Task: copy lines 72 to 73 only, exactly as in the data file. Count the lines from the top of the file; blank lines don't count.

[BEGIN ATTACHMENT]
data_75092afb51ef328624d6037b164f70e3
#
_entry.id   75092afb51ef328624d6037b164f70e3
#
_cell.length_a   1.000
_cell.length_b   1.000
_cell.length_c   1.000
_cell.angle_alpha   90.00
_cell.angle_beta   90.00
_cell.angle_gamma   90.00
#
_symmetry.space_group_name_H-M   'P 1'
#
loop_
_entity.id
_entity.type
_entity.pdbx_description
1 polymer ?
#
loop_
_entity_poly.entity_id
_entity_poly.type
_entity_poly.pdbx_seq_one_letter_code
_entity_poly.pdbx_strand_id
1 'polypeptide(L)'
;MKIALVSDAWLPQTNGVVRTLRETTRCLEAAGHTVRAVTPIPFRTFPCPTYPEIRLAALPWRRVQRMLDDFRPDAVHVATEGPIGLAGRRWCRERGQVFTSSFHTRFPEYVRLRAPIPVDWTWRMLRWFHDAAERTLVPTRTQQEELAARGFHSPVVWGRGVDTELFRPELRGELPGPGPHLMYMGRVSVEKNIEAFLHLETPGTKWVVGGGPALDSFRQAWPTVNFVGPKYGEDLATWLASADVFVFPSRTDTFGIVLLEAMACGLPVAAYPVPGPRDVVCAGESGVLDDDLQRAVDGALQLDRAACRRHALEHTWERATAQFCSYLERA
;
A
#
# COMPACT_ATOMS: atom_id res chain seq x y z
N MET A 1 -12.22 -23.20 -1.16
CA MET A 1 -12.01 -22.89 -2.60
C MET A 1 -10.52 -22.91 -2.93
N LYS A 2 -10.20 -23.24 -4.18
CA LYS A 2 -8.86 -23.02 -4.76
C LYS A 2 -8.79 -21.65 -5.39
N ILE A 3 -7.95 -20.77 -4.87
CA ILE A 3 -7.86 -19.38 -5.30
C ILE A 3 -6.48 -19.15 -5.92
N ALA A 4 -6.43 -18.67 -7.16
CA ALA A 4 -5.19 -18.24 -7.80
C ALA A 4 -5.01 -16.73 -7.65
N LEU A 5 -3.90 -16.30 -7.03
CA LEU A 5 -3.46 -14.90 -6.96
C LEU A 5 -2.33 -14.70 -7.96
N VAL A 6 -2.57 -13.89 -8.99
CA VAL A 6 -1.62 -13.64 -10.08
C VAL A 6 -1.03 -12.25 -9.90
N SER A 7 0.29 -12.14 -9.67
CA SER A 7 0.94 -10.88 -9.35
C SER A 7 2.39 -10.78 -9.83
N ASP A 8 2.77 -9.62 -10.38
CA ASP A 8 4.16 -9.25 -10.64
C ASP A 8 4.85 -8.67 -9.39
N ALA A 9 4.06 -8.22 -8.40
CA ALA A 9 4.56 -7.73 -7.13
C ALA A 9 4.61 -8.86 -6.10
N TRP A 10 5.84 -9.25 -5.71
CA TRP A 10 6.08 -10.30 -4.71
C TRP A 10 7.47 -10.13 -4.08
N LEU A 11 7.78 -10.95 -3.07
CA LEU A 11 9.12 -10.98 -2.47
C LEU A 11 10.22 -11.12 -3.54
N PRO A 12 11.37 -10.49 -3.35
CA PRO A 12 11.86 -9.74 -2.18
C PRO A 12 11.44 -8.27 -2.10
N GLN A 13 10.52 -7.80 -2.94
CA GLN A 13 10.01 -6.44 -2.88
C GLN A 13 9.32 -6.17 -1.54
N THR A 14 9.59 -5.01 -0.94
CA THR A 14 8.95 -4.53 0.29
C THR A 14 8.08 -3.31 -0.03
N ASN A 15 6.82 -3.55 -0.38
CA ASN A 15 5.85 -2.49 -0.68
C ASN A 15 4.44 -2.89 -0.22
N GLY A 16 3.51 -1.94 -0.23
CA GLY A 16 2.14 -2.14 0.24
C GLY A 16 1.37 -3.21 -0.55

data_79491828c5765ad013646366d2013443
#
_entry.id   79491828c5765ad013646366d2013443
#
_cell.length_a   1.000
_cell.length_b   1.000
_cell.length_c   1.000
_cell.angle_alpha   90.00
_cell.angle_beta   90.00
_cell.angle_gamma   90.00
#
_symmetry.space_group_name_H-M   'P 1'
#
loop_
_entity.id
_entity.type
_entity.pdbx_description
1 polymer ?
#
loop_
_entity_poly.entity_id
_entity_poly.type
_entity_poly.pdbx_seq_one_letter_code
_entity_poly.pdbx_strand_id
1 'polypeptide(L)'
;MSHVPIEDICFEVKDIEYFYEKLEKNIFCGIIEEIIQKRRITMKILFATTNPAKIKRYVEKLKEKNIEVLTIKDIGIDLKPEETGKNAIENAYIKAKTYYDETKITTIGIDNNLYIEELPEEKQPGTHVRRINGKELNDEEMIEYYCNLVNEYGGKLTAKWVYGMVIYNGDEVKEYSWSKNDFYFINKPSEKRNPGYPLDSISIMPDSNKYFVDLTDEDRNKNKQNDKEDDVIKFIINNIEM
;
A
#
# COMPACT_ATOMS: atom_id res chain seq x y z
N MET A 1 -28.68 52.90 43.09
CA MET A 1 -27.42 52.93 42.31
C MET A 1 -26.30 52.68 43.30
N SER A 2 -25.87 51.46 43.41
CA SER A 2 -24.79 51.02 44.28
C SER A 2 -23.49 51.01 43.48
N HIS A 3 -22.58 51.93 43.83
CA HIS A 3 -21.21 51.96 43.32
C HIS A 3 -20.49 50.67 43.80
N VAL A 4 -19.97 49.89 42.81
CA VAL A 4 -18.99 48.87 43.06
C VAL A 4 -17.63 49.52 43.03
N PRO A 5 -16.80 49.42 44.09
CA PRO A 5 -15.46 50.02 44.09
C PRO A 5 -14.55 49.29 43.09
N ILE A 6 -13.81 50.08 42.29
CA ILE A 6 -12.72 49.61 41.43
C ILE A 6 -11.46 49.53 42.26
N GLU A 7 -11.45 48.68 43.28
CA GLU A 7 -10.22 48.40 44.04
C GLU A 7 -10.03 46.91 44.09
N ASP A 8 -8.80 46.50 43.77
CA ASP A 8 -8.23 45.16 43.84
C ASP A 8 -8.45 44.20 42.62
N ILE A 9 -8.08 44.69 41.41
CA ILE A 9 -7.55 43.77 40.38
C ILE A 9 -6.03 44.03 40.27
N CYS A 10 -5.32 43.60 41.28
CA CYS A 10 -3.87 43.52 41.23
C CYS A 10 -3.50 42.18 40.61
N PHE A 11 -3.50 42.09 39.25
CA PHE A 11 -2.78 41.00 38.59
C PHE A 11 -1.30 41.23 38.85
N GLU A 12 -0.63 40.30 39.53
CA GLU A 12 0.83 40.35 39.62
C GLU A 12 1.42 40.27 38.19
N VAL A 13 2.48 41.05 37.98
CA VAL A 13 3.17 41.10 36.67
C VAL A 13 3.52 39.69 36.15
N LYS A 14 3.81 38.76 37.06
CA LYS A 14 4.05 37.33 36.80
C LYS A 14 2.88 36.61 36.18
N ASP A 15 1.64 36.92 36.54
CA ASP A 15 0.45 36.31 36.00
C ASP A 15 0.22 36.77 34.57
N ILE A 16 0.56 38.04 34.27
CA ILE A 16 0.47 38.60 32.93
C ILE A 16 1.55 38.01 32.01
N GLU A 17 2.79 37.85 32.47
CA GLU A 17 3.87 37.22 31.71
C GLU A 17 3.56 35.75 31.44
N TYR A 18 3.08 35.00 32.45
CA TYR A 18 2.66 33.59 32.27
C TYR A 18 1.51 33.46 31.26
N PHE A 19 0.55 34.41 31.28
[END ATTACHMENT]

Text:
C THR A 14 8.08 -3.31 -0.03
N ASN A 15 6.82 -3.55 -0.38